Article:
(1557–1635). Henry supposedly debated whether or not to give her a title and only on his deathbed did he admit to being her father. He gave her the title Comtesse de Montmorency. It is not known why he was so secretive about this one daughter.
  • By Filippa Duci
    Filippa Duci
    Filippa Duci , dame de Couy, was a Piedmontese courtesan.-Life:...

    : Diane, duchesse d'Angoulême
    Diane de France
    Diane de France was the natural daughter of Henry II, King of France, and his Piedmontese mistress Filippa Duci. Some sources claim that she was the daughter of Diane de Poitiers....

     (1538–1619). Some sources have stated that the child was the natural daughter of Henry's long-time mistress, Diane de Poitiers
    Diane de Poitiers
    Diane de Poitiers was a French noblewoman and a prominent courtier at the courts of kings Francis I and his son, Henry II of France. She became notorious as the latter's favourite mistress...

    . This is probably not the case since it is on record that Henry had Filippa Duci watched closely throughout her pregnancy. She gave birth in a convent and it appears that she remained there for the rest of her life. At the age of fourteen, the younger Diane married Orazio Farnese, Duke of Castro, who died young in battle. Her second marriage was to François, duc de Montmorency.
  • By Lady Janet Stewart
    Lady Janet Stewart
    Janet Stewart, Lady Fleming was an illegitimate daughter of James IV of Scotland and served as governess to her niece, Mary, Queen of Scots. Janet was briefly a mistress to Henry II of France, by whom she had an illegitimate son, Henri d'Angouleme...

     (1508–1563), herself an illegitimate daughter of James IV of Scotland
    James IV of Scotland
    James IV was King of Scots from 11 June 1488 to his death. He is generally regarded as the most successful of the Stewart monarchs of Scotland, but his reign ended with the disastrous defeat at the Battle of Flodden Field, where he became the last monarch from not only Scotland, but also from all...

    : Henri d'Angouleme
    Henri d'Angouleme
    Henri d'Angoulême, sometimes referred to as Henri de France or Henri de Valois, born in 1551 at Aix-la-Chapelle. He was the illegitimate son of Henry II of France and Janet Stewart. He was known to write sonnets, one of which was set to music by Fabrice Caietain...

     (1551 – June 1586). He was legitimized and became governor of Provence
    Provence
    Provence ; Provençal: Provença in classical norm or Prouvènço in Mistralian norm) is a region of south eastern France on the Mediterranean adjacent to Italy. It is part of the administrative région of Provence-Alpes-Côte d'Azur...

    .
  • By Nicole de Savigny: a son, Henri (1557–1621). He was given the title of comte de Saint-Rémy. One of his last descendants was Jeanne de Valois-Saint-Rémy, Comtesse de la Motte
    Comtesse de la Motte
    Jeanne de Valois-Saint-Rémy, "Comtesse de la Motte" was a notorious French adventuress and thief; she was married to Nicholas de la Motte whose family's claim to nobility is dubious. She herself was an impoverished descendant of the Valois royal family through an illegitimate son of King Henry II...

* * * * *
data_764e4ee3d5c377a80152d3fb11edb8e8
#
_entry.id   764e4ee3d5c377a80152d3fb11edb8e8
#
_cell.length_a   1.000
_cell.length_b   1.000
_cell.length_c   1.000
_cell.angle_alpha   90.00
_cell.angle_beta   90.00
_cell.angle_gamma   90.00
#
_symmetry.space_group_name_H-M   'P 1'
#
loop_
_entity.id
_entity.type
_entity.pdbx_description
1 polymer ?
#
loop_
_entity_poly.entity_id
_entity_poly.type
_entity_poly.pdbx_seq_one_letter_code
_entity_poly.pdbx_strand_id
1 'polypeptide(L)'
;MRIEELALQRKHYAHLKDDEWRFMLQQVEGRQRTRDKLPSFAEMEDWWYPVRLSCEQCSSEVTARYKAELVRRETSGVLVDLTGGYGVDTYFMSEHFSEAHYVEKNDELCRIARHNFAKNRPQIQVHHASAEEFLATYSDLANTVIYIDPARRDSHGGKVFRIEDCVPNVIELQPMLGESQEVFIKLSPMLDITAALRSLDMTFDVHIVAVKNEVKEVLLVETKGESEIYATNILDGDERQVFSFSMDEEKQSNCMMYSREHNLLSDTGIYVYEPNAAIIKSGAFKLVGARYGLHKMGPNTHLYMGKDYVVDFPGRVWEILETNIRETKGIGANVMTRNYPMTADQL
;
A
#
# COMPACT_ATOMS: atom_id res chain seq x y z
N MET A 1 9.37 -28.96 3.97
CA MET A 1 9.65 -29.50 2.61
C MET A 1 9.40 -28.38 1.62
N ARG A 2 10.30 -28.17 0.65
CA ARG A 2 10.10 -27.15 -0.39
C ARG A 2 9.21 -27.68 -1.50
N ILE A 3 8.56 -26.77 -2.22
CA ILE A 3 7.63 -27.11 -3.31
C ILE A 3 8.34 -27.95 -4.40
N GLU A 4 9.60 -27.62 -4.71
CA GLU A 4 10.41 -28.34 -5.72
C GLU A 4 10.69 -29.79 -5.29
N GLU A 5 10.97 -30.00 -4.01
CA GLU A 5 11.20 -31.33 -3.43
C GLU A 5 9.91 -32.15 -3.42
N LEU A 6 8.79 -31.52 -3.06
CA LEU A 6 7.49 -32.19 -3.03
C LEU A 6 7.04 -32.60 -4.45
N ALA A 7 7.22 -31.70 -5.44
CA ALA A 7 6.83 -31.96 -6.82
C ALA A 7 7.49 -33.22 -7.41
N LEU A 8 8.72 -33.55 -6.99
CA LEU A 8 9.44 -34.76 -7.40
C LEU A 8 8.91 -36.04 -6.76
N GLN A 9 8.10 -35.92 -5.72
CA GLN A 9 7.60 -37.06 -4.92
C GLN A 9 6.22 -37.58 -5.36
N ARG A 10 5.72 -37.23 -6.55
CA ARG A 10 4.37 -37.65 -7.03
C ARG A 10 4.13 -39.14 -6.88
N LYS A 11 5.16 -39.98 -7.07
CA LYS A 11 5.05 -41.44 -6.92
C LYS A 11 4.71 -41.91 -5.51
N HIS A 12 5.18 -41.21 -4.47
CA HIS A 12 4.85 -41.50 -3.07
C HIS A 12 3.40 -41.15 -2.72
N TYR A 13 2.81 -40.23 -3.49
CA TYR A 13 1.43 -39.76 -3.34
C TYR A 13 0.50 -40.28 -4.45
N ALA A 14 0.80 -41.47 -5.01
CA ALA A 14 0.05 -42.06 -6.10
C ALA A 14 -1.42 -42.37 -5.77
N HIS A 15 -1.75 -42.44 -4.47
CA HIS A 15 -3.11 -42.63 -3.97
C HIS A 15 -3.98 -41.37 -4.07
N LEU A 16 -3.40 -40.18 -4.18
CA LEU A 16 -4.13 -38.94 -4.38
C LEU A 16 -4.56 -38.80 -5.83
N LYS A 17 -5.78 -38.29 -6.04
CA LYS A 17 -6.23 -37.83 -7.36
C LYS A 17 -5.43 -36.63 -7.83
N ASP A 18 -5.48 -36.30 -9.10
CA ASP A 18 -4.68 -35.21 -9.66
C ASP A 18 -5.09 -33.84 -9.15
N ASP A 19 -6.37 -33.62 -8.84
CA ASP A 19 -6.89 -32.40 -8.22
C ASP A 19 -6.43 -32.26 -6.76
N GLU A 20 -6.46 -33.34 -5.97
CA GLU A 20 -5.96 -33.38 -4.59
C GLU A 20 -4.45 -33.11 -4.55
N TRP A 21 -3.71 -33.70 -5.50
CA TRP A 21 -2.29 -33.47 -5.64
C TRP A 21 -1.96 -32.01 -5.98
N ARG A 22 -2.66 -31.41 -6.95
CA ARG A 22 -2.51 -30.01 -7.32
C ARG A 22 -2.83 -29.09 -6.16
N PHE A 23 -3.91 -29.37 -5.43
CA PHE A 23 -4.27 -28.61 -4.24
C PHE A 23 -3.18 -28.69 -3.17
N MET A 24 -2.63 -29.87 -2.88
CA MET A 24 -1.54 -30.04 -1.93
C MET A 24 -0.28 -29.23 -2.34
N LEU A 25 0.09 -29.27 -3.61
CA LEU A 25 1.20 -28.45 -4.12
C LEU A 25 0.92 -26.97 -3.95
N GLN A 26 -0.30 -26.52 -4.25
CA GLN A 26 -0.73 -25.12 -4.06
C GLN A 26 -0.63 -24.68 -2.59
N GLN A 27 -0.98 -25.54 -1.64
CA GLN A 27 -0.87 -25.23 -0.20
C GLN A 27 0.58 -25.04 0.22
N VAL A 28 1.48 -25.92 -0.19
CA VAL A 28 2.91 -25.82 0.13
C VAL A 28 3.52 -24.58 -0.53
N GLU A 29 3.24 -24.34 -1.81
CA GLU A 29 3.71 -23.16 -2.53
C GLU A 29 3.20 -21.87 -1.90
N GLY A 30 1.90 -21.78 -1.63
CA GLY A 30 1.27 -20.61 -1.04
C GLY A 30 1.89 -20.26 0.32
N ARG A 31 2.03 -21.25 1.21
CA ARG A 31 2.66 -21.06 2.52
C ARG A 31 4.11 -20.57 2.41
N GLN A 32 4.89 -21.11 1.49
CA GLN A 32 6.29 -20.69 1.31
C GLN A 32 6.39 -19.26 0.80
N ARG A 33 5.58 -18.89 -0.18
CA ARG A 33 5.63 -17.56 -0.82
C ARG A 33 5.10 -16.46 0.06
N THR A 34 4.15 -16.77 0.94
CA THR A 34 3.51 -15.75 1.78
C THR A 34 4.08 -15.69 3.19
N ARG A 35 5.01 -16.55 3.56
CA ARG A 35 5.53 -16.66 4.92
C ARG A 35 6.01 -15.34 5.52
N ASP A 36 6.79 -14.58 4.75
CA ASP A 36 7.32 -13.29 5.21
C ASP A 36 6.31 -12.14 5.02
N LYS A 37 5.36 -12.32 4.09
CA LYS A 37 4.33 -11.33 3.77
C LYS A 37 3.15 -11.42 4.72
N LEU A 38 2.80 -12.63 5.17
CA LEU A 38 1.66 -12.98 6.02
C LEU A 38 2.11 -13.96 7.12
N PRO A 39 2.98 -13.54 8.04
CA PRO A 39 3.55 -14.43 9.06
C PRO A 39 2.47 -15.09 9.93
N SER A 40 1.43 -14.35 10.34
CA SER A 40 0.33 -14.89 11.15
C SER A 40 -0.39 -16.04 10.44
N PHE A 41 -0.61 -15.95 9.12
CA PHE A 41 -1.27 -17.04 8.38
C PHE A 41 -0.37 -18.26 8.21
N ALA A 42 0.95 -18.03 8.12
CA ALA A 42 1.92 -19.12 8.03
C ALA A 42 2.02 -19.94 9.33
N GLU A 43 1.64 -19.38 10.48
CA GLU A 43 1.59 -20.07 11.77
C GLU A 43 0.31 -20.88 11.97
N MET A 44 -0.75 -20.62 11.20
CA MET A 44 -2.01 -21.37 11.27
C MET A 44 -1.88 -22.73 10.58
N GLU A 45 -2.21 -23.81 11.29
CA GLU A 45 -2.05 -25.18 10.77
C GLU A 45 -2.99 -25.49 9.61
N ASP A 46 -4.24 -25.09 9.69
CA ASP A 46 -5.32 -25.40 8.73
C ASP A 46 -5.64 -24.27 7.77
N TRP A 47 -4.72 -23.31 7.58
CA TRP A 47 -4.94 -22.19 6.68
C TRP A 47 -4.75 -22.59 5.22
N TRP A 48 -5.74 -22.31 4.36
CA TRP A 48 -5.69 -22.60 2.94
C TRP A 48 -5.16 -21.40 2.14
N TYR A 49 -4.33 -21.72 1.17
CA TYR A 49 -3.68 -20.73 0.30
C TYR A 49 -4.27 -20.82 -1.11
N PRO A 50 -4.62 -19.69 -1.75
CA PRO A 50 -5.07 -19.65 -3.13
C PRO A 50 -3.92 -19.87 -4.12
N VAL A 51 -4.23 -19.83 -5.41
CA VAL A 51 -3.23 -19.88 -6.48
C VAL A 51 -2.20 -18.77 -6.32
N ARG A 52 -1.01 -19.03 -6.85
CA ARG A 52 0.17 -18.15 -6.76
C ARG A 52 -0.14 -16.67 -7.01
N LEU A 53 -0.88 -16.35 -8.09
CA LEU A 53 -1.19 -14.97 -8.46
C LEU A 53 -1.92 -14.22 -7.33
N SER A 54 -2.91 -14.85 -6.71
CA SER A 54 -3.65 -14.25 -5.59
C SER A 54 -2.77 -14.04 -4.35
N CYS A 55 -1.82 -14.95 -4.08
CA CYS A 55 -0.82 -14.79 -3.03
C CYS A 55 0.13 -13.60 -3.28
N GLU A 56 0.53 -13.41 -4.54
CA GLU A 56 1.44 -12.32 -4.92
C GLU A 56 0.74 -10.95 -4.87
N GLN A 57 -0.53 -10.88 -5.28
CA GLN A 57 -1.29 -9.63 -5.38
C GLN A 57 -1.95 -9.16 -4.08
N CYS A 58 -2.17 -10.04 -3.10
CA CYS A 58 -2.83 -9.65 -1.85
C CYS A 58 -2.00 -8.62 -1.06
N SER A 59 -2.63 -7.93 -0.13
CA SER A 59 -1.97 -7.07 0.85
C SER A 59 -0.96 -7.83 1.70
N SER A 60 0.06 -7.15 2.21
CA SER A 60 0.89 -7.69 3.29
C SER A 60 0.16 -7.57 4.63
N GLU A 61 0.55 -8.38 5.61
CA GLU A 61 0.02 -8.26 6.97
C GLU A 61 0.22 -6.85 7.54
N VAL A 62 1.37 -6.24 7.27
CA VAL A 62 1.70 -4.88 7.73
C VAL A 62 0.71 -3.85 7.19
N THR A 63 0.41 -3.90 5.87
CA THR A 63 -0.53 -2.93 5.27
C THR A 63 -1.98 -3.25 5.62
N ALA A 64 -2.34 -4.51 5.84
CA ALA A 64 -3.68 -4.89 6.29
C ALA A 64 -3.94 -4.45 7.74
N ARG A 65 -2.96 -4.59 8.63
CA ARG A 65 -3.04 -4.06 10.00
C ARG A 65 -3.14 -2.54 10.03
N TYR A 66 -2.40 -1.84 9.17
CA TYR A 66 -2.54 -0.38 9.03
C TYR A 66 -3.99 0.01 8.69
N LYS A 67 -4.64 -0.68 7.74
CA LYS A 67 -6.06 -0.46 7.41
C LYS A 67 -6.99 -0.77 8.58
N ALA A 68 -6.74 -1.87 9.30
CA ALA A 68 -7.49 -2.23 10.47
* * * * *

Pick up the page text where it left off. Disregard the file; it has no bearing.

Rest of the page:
, famous for her role in the Affair of the Diamond Necklace
    Affair of the diamond necklace
    The Affair of the Diamond Necklace was a mysterious incident in the 1780s at the court of Louis XVI of France involving his wife, Queen Marie Antoinette. The reputation of the Queen, which was already tarnished by gossip, was ruined by the implication that she had participated in a crime to defraud...

    .

Prophecy


Nostradamus
Nostradamus
Michel de Nostredame , usually Latinised to Nostradamus, was a French apothecary and reputed seer who published collections of prophecies that have since become famous worldwide. He is best known for his book Les Propheties , the first edition of which appeared in 1555...

, a French astrological writer known for his prophecies, is often said to have become famous when one of his quatrain
Quatrain
A quatrain is a stanza, or a complete poem, consisting of four lines of verse. Existing in various forms, the quatrain appears in poems from the poetic traditions of various ancient civilizations including Ancient Greece, Ancient Rome, and China; and, continues into the 21st century, where it is...

s was construed as a prediction of the death of King Henry II:

CI, Q 35
The young lion shall overcome the older one,

on the field of combat in single battle,

He shall pierce his eyes in a golden cage,

Two forces one, then he shall die a cruel death.

But, in fact, the link was first proposed in print only in 1614, fifty-five years after the event and forty-eight after Nostradamus' death; thus it qualifies as a postdiction
Postdiction
According to critics of paranormal beliefs, postdiction is an effect of hindsight bias that explains claimed predictions of significant events, such as plane crashes and natural disasters...

, or vaticinium ex eventu. The Italian astrologer Luca Gaurico
Luca Gaurico
Luca Gaurico was an Italian astrologer, astronomer, and mathematician. He was born to a poor family in the Kingdom of Naples, and studied judicial astrology, a subject he defended in his Oratio de Inventoribus et Astrologiae Laudibus...

, a contemporary of Nostradamus, is also said to have predicted the king's death.